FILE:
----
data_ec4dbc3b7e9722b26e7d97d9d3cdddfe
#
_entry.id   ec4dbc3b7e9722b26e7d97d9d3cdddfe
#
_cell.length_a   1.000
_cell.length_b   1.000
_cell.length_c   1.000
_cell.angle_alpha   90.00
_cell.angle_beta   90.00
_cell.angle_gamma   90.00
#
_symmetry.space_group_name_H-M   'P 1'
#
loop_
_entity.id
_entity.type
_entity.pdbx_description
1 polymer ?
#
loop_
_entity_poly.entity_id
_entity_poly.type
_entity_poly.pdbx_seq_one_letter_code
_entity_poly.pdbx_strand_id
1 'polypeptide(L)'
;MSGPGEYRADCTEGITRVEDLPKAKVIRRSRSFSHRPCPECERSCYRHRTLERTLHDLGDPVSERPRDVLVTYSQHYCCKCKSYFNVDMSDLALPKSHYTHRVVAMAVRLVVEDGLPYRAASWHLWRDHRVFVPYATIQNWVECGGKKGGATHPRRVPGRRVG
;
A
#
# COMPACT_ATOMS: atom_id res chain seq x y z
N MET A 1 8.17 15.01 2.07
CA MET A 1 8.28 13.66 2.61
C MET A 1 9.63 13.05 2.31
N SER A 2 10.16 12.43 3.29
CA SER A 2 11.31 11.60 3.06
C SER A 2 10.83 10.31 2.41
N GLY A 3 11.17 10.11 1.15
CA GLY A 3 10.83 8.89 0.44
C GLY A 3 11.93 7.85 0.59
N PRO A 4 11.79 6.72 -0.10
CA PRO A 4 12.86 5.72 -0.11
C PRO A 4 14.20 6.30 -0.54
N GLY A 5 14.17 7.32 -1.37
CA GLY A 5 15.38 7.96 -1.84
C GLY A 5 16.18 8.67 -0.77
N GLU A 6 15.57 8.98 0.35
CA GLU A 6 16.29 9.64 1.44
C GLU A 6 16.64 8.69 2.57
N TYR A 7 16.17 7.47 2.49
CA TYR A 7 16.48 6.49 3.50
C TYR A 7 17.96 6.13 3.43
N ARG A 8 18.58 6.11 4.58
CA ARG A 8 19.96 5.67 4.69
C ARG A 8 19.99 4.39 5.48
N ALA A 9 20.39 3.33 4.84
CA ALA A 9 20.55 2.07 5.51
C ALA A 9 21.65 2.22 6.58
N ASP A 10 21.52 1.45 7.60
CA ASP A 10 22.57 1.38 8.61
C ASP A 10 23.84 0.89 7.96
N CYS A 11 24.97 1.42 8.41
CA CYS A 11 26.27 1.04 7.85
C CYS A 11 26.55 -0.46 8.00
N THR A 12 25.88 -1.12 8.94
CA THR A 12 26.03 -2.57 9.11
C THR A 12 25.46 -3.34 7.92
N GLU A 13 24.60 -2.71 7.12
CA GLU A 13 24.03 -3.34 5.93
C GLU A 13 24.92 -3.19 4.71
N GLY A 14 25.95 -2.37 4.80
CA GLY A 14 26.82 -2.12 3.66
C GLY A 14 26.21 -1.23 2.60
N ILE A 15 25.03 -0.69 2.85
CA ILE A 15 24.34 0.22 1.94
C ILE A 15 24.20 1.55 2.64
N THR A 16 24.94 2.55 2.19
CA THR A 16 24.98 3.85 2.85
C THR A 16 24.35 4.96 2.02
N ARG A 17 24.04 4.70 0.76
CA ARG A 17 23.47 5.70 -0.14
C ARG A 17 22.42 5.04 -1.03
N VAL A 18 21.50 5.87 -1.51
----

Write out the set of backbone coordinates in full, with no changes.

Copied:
data_ec4dbc3b7e9722b26e7d97d9d3cdddfe
#
_entry.id   ec4dbc3b7e9722b26e7d97d9d3cdddfe
#
_cell.length_a   1.000
_cell.length_b   1.000
_cell.length_c   1.000
_cell.angle_alpha   90.00
_cell.angle_beta   90.00
_cell.angle_gamma   90.00
#
_symmetry.space_group_name_H-M   'P 1'
#
loop_
_entity.id
_entity.type
_entity.pdbx_description
1 polymer ?
#
loop_
_entity_poly.entity_id
_entity_poly.type
_entity_poly.pdbx_seq_one_letter_code
_entity_poly.pdbx_strand_id
1 'polypeptide(L)'
;MSGPGEYRADCTEGITRVEDLPKAKVIRRSRSFSHRPCPECERSCYRHRTLERTLHDLGDPVSERPRDVLVTYSQHYCCKCKSYFNVDMSDLALPKSHYTHRVVAMAVRLVVEDGLPYRAASWHLWRDHRVFVPYATIQNWVECGGKKGGATHPRRVPGRRVG
;
A
#
# COMPACT_ATOMS: atom_id res chain seq x y z
N MET A 1 8.17 15.01 2.07
CA MET A 1 8.28 13.66 2.61
C MET A 1 9.63 13.05 2.31
N SER A 2 10.16 12.43 3.29
CA SER A 2 11.31 11.60 3.06
C SER A 2 10.83 10.31 2.41
N GLY A 3 11.17 10.11 1.15
CA GLY A 3 10.83 8.89 0.44
C GLY A 3 11.93 7.85 0.59
N PRO A 4 11.79 6.72 -0.10
CA PRO A 4 12.86 5.72 -0.11
C PRO A 4 14.20 6.30 -0.54
N GLY A 5 14.17 7.32 -1.37
CA GLY A 5 15.38 7.96 -1.84
C GLY A 5 16.18 8.67 -0.77
N GLU A 6 15.57 8.98 0.35
CA GLU A 6 16.29 9.64 1.44
C GLU A 6 16.64 8.69 2.57
N TYR A 7 16.17 7.47 2.49
CA TYR A 7 16.48 6.49 3.50
C TYR A 7 17.96 6.13 3.43
N ARG A 8 18.58 6.11 4.58
CA ARG A 8 19.96 5.67 4.69
C ARG A 8 19.99 4.39 5.48
N ALA A 9 20.39 3.33 4.84
CA ALA A 9 20.55 2.07 5.51
C ALA A 9 21.65 2.22 6.58
N ASP A 10 21.52 1.45 7.60
CA ASP A 10 22.57 1.38 8.61
C ASP A 10 23.84 0.89 7.96
N CYS A 11 24.97 1.42 8.41
CA CYS A 11 26.27 1.04 7.85
C CYS A 11 26.55 -0.46 8.00
N THR A 12 25.88 -1.12 8.94
CA THR A 12 26.03 -2.57 9.11
C THR A 12 25.46 -3.34 7.92
N GLU A 13 24.60 -2.71 7.12
CA GLU A 13 24.03 -3.34 5.93
C GLU A 13 24.92 -3.19 4.71
N GLY A 14 25.95 -2.37 4.80
CA GLY A 14 26.82 -2.12 3.66
C GLY A 14 26.21 -1.23 2.60
N ILE A 15 25.03 -0.69 2.85
CA ILE A 15 24.34 0.22 1.94
C ILE A 15 24.20 1.55 2.64
N THR A 16 24.94 2.55 2.19
CA THR A 16 24.98 3.85 2.85
C THR A 16 24.35 4.96 2.02
N ARG A 17 24.04 4.70 0.76
CA ARG A 17 23.47 5.70 -0.14
C ARG A 17 22.42 5.04 -1.03
N VAL A 18 21.50 5.87 -1.51